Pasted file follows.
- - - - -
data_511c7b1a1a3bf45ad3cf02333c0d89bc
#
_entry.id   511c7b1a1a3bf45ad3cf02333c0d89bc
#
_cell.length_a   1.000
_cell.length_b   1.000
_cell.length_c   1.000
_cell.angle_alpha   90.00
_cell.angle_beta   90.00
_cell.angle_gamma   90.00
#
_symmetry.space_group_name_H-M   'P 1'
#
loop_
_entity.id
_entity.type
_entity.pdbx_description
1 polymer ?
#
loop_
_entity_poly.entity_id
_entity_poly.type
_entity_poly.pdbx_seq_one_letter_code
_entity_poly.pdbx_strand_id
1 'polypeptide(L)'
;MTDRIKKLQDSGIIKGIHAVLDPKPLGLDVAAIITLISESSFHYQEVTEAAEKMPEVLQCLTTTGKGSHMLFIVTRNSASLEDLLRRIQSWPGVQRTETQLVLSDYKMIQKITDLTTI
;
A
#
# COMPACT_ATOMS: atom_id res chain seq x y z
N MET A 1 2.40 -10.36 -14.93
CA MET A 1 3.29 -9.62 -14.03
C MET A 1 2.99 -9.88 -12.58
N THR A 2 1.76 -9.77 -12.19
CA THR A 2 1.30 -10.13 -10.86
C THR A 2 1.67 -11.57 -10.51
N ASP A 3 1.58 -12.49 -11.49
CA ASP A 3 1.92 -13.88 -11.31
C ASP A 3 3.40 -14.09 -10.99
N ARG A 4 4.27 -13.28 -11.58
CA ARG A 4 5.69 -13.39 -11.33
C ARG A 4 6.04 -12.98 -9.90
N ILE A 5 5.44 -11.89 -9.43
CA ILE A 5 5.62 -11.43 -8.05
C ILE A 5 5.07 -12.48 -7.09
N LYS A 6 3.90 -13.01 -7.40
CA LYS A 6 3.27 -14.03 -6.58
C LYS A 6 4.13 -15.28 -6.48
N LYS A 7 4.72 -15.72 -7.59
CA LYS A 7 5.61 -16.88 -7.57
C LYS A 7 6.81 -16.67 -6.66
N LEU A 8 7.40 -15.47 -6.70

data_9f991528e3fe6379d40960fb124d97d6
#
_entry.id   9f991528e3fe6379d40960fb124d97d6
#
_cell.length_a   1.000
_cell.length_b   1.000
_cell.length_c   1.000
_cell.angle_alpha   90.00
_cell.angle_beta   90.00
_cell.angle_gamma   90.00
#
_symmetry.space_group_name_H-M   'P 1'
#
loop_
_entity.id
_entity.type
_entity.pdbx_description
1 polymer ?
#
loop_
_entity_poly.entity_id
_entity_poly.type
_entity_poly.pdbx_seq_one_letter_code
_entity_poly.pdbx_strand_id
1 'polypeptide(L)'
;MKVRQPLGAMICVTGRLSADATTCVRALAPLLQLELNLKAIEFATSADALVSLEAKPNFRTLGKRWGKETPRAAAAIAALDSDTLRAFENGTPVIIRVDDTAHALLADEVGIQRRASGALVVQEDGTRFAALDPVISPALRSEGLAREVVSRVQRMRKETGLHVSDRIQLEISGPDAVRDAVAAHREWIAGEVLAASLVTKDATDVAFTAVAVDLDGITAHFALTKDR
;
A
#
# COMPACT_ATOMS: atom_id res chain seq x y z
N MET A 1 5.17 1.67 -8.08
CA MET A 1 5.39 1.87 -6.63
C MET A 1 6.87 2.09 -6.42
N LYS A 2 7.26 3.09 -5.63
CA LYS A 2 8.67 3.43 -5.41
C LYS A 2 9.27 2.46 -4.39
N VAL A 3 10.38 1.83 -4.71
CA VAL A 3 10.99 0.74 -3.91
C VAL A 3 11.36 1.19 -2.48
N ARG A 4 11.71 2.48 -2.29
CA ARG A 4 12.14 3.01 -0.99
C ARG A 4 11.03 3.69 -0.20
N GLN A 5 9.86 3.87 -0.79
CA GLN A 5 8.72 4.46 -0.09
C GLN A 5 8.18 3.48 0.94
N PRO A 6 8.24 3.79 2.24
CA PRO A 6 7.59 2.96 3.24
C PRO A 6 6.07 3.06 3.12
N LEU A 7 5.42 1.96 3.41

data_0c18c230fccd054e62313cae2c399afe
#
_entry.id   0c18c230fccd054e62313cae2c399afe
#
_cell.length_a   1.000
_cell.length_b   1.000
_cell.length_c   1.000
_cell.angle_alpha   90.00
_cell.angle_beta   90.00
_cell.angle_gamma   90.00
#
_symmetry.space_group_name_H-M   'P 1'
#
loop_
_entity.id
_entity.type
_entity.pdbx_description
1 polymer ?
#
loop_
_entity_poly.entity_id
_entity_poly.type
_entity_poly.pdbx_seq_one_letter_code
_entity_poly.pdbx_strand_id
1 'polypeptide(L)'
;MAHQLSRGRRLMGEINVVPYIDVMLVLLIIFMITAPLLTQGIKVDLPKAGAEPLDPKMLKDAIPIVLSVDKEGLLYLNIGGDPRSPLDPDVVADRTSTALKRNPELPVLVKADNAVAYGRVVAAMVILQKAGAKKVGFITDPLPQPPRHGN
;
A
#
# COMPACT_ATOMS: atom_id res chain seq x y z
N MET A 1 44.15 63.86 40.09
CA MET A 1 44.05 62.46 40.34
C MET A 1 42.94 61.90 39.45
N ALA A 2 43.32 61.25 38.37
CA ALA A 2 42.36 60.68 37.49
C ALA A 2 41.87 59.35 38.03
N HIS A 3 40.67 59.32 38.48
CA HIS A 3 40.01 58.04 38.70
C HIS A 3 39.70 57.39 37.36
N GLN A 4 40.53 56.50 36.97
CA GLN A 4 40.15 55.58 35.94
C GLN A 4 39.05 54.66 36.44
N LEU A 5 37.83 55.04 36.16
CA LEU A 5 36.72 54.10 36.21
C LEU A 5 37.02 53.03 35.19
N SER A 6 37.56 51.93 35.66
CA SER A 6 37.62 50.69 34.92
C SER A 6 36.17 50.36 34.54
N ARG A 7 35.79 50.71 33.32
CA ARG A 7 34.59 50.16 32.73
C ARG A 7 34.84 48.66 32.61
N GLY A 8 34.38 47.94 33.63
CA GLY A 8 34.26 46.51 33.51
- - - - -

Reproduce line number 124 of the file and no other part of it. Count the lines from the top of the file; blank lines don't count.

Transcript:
_entity_poly.pdbx_seq_one_letter_code